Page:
If you feel underpowered when responding to difficult behaviour, you are not alone. Most of us make some common mistakes. Though these are natural, they usually don’t help, and they mean that the relationship stays on rocky ground, instead of creating a mutually satisfying platform for discussion.
When you’re dealing with difficult behaviour, there are four things to know about our responses, before we launch into tackling anybody else’s.
Do something different
This is a simple, basic rule when you meet behaviour which persistently spoils your plans, obstructs, or in any way hinders you.
‘Doing something different’ doesn’t mean you have to be aggressive, abusive, or in any way radical.
The key is to aim to break the pattern of interaction between you. You can’t control them, but you can control yourself. Be guided by these four points and you’ll shift the dynamic.
The first is, how do you listen, listening is an underrated skill, I always think of it as the primary skill in conflict resolution, in negotiation, in relationships generally. If you asked people what’s made a difference to them when they have had an uncomfortable conversation and when they have been on the receiving end of an uncomfortable conversation. They will very often tell you, that they felt that the other person heard their point of view.
The second point is how do you ask questions, most of us are asked what I would call lazy questions. They are not really thought out; we have not really structured them in terms of the outcome we hope to get.
Questions show interest, which is good for rapport-building. They also enable you to find out more about the situation. to my thinking. So, you really need to ask questions before you launch into anything else.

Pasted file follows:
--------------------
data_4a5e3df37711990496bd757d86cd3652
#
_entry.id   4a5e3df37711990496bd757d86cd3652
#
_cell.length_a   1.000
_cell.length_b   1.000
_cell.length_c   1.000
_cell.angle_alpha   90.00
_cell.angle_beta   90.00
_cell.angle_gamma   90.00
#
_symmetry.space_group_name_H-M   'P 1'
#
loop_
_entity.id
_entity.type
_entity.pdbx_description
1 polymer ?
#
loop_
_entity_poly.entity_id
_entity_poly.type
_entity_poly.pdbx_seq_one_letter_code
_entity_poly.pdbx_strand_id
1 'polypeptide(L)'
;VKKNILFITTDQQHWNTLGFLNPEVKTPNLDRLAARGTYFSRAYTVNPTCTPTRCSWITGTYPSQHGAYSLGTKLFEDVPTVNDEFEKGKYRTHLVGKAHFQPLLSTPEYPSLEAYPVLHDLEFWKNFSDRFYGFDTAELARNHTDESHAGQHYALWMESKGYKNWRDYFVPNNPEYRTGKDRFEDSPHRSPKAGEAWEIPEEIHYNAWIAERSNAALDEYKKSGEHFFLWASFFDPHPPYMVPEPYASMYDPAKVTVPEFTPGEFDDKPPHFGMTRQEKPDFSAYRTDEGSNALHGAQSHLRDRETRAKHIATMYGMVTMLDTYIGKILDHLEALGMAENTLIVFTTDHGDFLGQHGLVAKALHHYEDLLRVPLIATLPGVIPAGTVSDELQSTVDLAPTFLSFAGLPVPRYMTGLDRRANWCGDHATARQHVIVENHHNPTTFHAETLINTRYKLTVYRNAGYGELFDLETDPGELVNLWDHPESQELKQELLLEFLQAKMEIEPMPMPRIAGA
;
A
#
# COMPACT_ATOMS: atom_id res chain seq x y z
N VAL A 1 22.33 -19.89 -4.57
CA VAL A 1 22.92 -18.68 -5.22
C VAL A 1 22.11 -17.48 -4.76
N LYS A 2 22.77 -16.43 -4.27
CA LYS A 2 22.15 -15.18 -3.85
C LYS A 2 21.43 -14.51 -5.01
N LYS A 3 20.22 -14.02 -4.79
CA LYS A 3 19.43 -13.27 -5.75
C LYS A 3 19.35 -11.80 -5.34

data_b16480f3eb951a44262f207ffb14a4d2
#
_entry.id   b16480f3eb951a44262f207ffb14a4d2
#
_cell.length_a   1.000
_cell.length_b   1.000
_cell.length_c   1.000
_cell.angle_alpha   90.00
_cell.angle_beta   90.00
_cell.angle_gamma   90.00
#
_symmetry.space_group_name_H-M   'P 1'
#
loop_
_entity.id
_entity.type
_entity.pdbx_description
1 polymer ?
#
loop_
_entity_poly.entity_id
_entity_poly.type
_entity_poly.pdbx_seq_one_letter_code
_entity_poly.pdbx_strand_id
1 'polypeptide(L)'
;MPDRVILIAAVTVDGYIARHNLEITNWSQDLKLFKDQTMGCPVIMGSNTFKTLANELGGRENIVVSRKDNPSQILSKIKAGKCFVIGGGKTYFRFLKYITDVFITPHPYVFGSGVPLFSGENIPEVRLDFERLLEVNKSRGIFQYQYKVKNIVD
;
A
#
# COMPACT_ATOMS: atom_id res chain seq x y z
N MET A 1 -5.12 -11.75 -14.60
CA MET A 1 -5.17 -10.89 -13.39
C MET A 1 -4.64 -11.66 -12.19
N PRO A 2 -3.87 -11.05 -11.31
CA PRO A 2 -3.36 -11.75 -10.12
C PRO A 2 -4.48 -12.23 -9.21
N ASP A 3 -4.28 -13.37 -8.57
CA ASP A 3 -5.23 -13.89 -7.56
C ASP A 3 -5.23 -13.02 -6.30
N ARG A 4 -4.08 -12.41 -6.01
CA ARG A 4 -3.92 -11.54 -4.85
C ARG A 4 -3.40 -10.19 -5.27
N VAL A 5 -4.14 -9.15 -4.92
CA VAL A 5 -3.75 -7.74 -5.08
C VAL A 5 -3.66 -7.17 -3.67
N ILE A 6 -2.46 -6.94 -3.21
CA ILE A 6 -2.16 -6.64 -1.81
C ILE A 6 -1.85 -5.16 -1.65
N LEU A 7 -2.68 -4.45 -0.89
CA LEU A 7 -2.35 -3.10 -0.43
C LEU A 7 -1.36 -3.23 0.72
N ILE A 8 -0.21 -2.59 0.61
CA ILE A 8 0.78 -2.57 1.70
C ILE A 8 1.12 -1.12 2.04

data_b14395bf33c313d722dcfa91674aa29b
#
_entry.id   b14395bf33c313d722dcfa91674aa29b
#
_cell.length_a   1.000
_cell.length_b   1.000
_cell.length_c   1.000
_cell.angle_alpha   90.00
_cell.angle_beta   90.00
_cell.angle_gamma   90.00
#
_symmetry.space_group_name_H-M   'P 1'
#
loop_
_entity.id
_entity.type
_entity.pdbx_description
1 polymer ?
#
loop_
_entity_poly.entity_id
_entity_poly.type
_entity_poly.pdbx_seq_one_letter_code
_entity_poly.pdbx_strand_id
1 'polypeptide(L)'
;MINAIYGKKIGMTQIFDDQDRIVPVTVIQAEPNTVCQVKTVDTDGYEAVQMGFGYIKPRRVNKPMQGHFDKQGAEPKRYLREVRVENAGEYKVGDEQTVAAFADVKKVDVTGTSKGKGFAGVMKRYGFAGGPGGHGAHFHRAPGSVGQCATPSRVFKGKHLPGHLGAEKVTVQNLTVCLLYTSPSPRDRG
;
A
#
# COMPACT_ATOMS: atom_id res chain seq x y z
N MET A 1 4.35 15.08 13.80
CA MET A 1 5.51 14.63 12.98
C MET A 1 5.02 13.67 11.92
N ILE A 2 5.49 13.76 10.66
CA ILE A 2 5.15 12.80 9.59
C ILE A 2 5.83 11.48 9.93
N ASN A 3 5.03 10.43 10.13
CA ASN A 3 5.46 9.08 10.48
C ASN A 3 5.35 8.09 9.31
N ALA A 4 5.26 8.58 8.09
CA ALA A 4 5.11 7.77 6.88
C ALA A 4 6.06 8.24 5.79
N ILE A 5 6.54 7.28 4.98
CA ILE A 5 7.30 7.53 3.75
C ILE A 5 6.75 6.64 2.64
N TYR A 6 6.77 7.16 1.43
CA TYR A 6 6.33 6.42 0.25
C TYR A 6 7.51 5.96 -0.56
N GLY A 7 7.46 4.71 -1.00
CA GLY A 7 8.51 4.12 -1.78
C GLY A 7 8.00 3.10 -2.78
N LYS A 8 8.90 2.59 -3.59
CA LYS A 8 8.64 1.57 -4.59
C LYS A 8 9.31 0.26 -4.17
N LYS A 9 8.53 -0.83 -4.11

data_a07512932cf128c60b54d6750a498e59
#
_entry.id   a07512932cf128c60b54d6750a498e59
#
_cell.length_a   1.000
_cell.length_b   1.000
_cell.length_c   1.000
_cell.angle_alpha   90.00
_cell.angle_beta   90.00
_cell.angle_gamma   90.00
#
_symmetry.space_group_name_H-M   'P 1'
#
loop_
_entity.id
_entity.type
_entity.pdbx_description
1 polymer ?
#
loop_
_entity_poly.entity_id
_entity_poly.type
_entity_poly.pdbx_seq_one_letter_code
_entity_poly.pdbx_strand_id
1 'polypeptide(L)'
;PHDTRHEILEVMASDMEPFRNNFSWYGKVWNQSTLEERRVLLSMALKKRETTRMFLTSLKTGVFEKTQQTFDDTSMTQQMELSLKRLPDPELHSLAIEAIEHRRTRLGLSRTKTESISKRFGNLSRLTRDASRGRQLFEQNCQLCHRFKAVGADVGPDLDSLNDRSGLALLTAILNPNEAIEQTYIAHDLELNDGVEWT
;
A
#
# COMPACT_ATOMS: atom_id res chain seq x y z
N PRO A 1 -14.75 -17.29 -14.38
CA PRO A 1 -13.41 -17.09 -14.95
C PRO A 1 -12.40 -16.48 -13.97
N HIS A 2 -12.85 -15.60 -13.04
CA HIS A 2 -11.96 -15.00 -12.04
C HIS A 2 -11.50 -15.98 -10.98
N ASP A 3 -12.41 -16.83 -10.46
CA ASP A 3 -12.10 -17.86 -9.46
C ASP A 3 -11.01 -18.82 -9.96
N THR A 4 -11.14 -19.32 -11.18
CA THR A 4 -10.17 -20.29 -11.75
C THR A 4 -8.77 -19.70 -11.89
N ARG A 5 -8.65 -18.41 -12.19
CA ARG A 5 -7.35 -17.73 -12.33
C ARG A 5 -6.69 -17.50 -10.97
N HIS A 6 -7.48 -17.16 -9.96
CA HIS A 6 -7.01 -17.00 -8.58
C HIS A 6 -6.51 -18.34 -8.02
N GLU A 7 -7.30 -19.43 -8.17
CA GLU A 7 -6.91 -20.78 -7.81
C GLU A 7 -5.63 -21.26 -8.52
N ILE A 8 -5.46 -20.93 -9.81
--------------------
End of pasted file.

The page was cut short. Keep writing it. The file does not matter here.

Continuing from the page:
Listening and questioning are really the basic foundation of good communication.
My third point relates to your expectations. What do you expect to happen as a result of the interaction? Your expected outcome (which may be unconscious) will influence your behaviour on a conscious level. If you expect to have a challenging conversation, then don’t be surprised if you find challenge in the conversation. If, on the other hand, you are looking forward to an interesting conversation, where you learn something new about the other person’s motivation, you might have a completely different experience.
The fourth point is about knowing when to end the conversation. I’m sure we have all been involved in conversations that have continued much longer than they need to have done.
For example, perhaps you have discussed somebody’s ’difficult behaviour’ with them, it was probably uncomfortable for both of you. Do you really want to give them the opportunity to come back and snipe at you in an attempt to save face or claw back some self-importance? Knowing when to end is an important part of the strategy.
A great start
Follow these four pointers, and you’ll be off to a great start. From my experience (with thousands of people in my workshops), they are a game-changer.
Therefore, the four things we really need to know when responding to difficult behaviour are: listening, asking questions, understanding our own expectations and, above all, being able to end the conversation when it’s over, and not letting it rumble on to some unknown destination.